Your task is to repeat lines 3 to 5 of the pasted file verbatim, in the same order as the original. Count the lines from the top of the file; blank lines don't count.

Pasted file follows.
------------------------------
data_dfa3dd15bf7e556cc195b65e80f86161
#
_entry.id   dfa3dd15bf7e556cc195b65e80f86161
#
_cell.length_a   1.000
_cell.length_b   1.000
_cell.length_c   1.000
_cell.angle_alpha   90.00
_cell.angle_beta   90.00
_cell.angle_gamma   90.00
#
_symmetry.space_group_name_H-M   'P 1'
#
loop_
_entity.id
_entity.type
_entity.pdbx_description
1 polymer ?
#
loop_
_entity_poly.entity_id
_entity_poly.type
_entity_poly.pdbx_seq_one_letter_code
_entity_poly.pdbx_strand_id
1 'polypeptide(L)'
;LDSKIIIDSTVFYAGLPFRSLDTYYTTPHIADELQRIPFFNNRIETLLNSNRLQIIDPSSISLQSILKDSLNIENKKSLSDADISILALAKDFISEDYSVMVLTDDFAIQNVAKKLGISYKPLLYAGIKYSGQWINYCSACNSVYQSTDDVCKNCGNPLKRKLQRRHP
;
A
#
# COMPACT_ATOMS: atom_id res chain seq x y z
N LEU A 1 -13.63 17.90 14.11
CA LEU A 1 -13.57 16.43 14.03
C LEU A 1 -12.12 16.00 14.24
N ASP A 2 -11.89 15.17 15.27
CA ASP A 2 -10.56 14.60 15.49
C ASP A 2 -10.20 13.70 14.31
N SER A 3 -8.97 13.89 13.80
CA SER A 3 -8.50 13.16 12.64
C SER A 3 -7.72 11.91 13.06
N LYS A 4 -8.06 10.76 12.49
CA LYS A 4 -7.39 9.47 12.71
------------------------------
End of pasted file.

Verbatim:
_entry.id   dfa3dd15bf7e556cc195b65e80f86161
#
_cell.length_a   1.000